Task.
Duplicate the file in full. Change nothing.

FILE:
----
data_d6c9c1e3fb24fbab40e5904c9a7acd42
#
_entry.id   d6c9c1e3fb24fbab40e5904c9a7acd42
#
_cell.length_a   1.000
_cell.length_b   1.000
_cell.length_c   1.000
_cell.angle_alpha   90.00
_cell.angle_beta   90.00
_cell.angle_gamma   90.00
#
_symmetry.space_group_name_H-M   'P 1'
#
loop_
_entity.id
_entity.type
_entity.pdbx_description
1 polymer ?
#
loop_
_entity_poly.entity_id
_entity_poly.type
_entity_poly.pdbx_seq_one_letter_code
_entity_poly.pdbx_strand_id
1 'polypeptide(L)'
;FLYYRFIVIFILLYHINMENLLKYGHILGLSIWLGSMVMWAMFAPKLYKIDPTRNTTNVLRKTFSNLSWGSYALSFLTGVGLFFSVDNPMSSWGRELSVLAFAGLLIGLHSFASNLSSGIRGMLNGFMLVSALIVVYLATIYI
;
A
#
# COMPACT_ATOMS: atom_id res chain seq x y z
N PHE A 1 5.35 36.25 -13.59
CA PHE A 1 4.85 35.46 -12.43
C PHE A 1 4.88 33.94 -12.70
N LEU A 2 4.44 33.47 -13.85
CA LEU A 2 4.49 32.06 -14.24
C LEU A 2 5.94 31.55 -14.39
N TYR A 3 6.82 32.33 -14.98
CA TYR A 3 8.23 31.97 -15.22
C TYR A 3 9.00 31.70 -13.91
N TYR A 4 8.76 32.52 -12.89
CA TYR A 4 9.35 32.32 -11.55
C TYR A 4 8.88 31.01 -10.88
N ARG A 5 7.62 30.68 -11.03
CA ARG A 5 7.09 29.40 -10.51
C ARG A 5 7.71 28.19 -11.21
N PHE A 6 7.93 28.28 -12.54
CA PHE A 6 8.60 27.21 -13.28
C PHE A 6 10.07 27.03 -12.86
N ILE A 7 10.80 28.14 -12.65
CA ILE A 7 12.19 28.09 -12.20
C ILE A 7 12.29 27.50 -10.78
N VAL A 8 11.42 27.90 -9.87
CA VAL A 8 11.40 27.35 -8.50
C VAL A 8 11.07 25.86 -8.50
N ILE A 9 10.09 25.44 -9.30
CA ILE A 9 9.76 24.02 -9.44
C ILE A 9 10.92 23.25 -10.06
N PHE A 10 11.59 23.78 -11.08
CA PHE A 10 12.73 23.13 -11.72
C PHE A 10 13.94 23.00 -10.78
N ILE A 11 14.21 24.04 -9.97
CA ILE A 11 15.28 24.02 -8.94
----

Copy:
data_d6c9c1e3fb24fbab40e5904c9a7acd42
#
_entry.id   d6c9c1e3fb24fbab40e5904c9a7acd42
#
_cell.length_a   1.000
_cell.length_b   1.000
_cell.length_c   1.000
_cell.angle_alpha   90.00
_cell.angle_beta   90.00
_cell.angle_gamma   90.00
#
_symmetry.space_group_name_H-M   'P 1'
#
loop_
_entity.id
_entity.type
_entity.pdbx_description
1 polymer ?
#
loop_
_entity_poly.entity_id
_entity_poly.type
_entity_poly.pdbx_seq_one_letter_code
_entity_poly.pdbx_strand_id
1 'polypeptide(L)'
;FLYYRFIVIFILLYHINMENLLKYGHILGLSIWLGSMVMWAMFAPKLYKIDPTRNTTNVLRKTFSNLSWGSYALSFLTGVGLFFSVDNPMSSWGRELSVLAFAGLLIGLHSFASNLSSGIRGMLNGFMLVSALIVVYLATIYI
;
A
#
# COMPACT_ATOMS: atom_id res chain seq x y z
N PHE A 1 5.35 36.25 -13.59
CA PHE A 1 4.85 35.46 -12.43
C PHE A 1 4.88 33.94 -12.70
N LEU A 2 4.44 33.47 -13.85
CA LEU A 2 4.49 32.06 -14.24
C LEU A 2 5.94 31.55 -14.39
N TYR A 3 6.82 32.33 -14.98
CA TYR A 3 8.23 31.97 -15.22
C TYR A 3 9.00 31.70 -13.91
N TYR A 4 8.76 32.52 -12.89
CA TYR A 4 9.35 32.32 -11.55
C TYR A 4 8.88 31.01 -10.88
N ARG A 5 7.62 30.68 -11.03
CA ARG A 5 7.09 29.40 -10.51
C ARG A 5 7.71 28.19 -11.21
N PHE A 6 7.93 28.28 -12.54
CA PHE A 6 8.60 27.21 -13.28
C PHE A 6 10.07 27.03 -12.86
N ILE A 7 10.80 28.14 -12.65
CA ILE A 7 12.19 28.09 -12.20
C ILE A 7 12.29 27.50 -10.78
N VAL A 8 11.42 27.90 -9.87
CA VAL A 8 11.40 27.35 -8.50
C VAL A 8 11.07 25.86 -8.50
N ILE A 9 10.09 25.44 -9.30
CA ILE A 9 9.76 24.02 -9.44
C ILE A 9 10.92 23.25 -10.06
N PHE A 10 11.59 23.78 -11.08
CA PHE A 10 12.73 23.13 -11.72
C PHE A 10 13.94 23.00 -10.78
N ILE A 11 14.21 24.04 -9.97
CA ILE A 11 15.28 24.02 -8.94